Fathom Mag

God as an Immigrant Mother

God is more like a mother to me than a Father.

Published on:
January 14, 2019
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3 min.
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There is something unique about the love of an immigrant mother. Whatever the reason for fleeing their home, immigrant mothers are in search of a better future for their children. They take life-altering chances, without any assurance of what the outcome will be.

I know this to be true because I come from a legacy of immigrant women who took chances for me—who worked tirelessly to make something out of nothing.

It was the stories of mothers in the Bible that gripped me. And when it came to the metaphors of God as a parent in Scripture, I naturally related it to my mother and grandmother’s parenting.

My family arrived in America in 1963. We came from Cuba, fleeing during the first several years of the Castro Revolution. A few years after my grandparents got here, my grandfather died—leaving my grandmother to raise three children by herself in a country in which she did not know the language. My grandmother had to be strong. And because she set that example, my mother grew up to be strong, independent, and hardworking—eventually raising me as a single mom herself. Consequently, my mother and grandmother played the role of mother and father in my life. They taught me to take chances, work hard, and love passionately. 

After becoming a Christian in my early twenties, I met well-intentioned followers of Jesus who, when they learned I was raised by single women, tried to reassure me that God is the perfect Father—the Father I never had. It sounded nice, but I just couldn’t ever connect with God as my Father. For the first few years of my walk with Christ, I forced myself to call God “Father” when I prayed, but it never came organically—that word just wasn’t in my repertoire. How could I compare God to a father when I had no idea what a father was like? 

It was the stories of mothers in the Bible that gripped me. And when it came to the metaphors of God as a parent in Scripture, I naturally related it to my mother and grandmother’s parenting. The passages that struck me were those in which the divine, the creator of motherhood and fatherhood, took on motherly attributes, like a hen gathering her chicks under her wings, or a nursing mother nourishing her child.

One of my favorite metaphors is God as a mother eagle hovering over her young and spreading her wings to catch them. I recently learned that mother eagles are known to teach their young to fly by deliberately pushing them out of the nest and catching them before they plunge to their death. This depiction reminds me of the kind of love my immigrant mothers showed me—a love of survival and strength—similar to that between Ruth and Naomi.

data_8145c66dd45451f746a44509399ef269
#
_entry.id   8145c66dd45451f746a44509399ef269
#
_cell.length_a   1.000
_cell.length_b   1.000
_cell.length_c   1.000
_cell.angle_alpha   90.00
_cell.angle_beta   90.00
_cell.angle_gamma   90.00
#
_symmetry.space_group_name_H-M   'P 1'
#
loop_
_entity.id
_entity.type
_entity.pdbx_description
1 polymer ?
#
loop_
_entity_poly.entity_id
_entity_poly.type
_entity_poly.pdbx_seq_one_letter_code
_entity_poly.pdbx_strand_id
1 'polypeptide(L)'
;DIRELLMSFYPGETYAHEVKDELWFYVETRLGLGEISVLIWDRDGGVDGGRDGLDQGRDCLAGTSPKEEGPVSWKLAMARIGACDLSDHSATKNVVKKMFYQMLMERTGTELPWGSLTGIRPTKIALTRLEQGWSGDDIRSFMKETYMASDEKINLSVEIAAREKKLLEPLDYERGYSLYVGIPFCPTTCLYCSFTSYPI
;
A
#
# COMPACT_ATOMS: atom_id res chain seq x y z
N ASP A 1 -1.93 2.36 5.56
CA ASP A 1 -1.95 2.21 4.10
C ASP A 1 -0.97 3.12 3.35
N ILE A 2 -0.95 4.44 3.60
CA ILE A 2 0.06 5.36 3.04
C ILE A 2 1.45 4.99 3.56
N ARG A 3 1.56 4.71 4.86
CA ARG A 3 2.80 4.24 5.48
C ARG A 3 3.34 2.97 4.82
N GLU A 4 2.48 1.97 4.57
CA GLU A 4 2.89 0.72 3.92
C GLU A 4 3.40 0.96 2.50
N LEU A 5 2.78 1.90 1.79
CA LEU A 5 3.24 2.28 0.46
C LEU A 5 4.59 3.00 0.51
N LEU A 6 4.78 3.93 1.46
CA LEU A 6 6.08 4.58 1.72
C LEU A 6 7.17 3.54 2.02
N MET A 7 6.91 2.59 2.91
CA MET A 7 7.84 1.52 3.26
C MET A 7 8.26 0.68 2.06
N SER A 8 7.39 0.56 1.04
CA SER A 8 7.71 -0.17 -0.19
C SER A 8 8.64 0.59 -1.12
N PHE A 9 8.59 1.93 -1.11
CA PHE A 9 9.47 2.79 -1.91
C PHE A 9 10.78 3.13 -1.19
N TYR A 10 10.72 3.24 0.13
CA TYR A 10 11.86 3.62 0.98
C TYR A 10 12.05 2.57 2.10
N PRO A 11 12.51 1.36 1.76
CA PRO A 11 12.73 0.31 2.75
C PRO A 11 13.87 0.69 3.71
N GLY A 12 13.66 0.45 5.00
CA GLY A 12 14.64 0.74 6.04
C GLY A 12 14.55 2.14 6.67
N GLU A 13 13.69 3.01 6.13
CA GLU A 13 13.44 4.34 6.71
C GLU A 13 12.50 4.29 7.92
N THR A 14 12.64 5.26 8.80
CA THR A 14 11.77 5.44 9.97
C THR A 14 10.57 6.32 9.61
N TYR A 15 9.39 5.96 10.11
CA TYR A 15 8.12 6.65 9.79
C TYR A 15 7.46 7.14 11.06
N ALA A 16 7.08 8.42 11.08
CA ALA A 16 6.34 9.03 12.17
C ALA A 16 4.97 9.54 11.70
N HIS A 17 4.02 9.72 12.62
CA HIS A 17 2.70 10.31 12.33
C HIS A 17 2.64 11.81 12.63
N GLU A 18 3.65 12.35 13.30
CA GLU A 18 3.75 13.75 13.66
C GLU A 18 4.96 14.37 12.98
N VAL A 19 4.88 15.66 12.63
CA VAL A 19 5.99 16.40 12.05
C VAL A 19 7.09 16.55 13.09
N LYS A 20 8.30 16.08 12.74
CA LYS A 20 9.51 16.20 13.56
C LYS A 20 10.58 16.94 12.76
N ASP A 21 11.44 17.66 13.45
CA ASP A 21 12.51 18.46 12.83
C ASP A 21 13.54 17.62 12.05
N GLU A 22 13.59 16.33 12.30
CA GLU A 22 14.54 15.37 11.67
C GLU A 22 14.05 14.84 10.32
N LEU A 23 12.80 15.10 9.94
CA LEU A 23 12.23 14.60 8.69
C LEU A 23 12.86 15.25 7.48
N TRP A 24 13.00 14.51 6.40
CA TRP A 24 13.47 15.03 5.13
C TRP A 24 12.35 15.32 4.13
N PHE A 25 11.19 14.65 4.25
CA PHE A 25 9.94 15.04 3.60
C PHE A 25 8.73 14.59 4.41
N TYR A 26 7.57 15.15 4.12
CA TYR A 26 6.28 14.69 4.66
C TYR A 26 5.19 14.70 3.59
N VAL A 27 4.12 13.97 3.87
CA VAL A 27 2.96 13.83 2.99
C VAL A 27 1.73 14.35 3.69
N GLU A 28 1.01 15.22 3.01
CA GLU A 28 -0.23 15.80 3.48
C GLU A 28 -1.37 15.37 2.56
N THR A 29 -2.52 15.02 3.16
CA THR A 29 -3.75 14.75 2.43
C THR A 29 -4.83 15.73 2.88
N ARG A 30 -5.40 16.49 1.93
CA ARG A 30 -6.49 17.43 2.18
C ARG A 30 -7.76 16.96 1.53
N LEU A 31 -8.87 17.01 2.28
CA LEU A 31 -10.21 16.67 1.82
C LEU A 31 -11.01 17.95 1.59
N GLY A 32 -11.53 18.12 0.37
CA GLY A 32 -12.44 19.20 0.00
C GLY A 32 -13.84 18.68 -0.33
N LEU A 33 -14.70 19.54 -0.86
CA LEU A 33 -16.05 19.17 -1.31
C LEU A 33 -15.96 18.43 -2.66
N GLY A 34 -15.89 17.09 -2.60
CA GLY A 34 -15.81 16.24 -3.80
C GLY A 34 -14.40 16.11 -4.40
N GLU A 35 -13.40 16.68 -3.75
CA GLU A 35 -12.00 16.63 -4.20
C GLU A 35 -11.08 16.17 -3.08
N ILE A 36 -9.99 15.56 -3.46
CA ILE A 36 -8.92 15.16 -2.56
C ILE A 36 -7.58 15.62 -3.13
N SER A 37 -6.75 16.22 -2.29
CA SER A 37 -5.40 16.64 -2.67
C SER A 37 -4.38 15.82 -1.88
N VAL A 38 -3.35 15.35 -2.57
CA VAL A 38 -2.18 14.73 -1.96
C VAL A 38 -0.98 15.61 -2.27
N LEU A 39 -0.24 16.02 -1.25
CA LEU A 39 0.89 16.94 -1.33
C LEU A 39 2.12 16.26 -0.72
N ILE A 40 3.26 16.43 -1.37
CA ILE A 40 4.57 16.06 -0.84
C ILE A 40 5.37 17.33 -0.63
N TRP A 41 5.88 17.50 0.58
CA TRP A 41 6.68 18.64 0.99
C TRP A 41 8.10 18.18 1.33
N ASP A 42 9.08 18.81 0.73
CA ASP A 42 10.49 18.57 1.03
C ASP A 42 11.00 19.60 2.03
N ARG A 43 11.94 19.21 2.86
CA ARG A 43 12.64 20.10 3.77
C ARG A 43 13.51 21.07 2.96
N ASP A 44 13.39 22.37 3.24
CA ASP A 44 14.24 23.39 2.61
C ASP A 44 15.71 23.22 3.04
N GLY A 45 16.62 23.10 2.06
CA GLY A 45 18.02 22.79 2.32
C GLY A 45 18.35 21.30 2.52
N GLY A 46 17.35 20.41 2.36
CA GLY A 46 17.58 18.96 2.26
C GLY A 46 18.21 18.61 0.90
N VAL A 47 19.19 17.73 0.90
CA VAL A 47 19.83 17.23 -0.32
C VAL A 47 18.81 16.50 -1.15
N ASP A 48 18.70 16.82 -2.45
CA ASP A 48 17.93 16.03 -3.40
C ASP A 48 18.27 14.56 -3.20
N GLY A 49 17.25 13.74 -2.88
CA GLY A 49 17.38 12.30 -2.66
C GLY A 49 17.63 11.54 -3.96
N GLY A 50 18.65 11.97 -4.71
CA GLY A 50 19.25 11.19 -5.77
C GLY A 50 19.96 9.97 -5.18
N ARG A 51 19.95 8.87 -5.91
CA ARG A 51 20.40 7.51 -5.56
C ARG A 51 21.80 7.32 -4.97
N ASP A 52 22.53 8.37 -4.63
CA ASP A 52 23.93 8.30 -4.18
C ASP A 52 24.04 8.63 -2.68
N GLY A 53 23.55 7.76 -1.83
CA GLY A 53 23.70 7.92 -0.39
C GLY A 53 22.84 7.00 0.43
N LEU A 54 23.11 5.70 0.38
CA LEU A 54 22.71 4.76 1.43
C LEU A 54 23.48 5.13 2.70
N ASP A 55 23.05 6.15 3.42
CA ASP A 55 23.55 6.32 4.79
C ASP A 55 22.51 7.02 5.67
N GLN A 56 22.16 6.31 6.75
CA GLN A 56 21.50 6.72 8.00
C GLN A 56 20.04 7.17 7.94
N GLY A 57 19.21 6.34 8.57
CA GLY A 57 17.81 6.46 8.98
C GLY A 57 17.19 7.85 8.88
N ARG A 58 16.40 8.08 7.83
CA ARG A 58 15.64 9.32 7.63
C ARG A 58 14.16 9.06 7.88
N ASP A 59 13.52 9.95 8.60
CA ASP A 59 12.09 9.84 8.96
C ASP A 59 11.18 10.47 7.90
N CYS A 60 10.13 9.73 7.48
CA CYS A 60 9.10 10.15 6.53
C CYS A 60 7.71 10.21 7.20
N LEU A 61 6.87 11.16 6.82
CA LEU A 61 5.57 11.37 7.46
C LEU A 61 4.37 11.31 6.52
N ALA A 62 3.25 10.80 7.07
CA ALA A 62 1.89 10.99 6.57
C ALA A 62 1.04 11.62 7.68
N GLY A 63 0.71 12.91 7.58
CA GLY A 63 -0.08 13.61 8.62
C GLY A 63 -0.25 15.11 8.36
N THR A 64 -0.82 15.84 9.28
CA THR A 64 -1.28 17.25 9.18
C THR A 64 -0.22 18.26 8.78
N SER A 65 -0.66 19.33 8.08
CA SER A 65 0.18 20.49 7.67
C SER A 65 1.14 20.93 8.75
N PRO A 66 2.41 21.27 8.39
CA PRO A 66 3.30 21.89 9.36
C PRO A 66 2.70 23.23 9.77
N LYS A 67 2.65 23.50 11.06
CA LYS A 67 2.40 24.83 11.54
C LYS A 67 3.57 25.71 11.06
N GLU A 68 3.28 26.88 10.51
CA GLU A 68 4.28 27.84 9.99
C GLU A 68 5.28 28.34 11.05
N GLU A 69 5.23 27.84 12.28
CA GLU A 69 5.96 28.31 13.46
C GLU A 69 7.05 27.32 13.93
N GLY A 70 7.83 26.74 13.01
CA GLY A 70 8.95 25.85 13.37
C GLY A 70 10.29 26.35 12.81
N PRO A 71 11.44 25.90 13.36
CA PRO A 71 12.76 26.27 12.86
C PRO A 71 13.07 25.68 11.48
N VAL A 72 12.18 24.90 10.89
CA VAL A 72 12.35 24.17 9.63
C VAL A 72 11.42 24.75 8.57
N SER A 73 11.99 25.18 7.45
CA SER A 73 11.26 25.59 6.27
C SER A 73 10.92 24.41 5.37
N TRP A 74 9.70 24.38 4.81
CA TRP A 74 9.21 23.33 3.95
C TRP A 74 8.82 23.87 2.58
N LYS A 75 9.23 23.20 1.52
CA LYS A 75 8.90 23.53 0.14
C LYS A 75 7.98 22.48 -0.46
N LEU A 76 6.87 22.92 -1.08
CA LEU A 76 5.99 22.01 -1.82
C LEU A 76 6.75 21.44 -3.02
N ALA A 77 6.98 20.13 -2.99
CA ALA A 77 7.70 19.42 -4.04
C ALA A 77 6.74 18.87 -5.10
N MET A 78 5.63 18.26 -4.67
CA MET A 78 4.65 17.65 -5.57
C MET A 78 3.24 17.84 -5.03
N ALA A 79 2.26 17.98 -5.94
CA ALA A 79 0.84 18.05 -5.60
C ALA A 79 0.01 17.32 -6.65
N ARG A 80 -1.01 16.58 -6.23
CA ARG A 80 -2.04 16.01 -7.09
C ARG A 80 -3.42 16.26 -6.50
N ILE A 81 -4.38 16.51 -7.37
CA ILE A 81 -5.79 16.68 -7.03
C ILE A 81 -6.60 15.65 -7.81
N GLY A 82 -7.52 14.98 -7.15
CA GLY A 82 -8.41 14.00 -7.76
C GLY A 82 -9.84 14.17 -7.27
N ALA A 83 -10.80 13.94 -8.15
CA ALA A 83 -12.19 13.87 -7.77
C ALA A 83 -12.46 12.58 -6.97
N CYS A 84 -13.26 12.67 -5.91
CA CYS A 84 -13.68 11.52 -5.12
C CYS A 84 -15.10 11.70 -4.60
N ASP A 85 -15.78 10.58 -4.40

The more I dug into the motherliness of God, the more I recognized this theme was prominent throughout history too. Many early church influencers used elaborate and fluid language about the divine. For example, Clement of Alexandria says, “The Word [Christ] is everything to his little ones, both father and mother.” Likewise, Chrysostom is known to pray, “Thou art my Father, thou art my Mother.” Similarly, Augustine says, “For just as a mother, suckling her infant, transfers from her flesh the very same food which otherwise would be unsuited to a babe . . . so our Lord, in order to convert his wisdom into milk for our benefit, came to us clothed in flesh.” Concerning God as mother, Calvin says, “He did not satisfy himself with proposing the example of a father, but to express his very strong affection, he chose to liken himself to a mother and calls them not to merely ‘children’ but the fruit of the womb.” 

Yet within all these statements about God as a mother, no one articulated the kind of love that I saw in my immigrant mothers more beautifully than fourteenth-century English anchoress, Julian of Norwich. She compares Jesus to the perfect mother in her book Divine Revelations, the first published book in the English language to be written by a woman. Julian talks about the difficult love of a mother, who, like Jesus and like Naomi, understands life to be complicated, and that virtue and grace comes from perseverance through hardship. She says, “so Jesus Christ who sets good against evil is our real Mother. We owe our being to him—and this is the essence of motherhood!—and all the delightful, loving protection which ever follows. God is as really our Mother as he is our Father.”

There is something profound and Christ-like about a mother’s love, and in my case, an immigrant mother’s love. 

As Allison Woodard puts it, 

To be a Mother is to say,
“This is my body, broken for you,”
And, in the next instant, in response to the created’s primal hunger,
“This is my body, take and eat.”
Kat Armas
Kat Armas is an MDiv and MAT candidate at Fuller Seminary. A Miami-born (yet currently living in Los Angeles) Cuban American, she is a freelance writer who focuses on race, gender, and religion. Kat is also host of The Protagonistas podcast which is centered on WOC in theology and church leadership. You can read more of Kat's work at www.katarmas.com and follow her on Twitter @kat_armas

Cover photo by Matt Hoffman.

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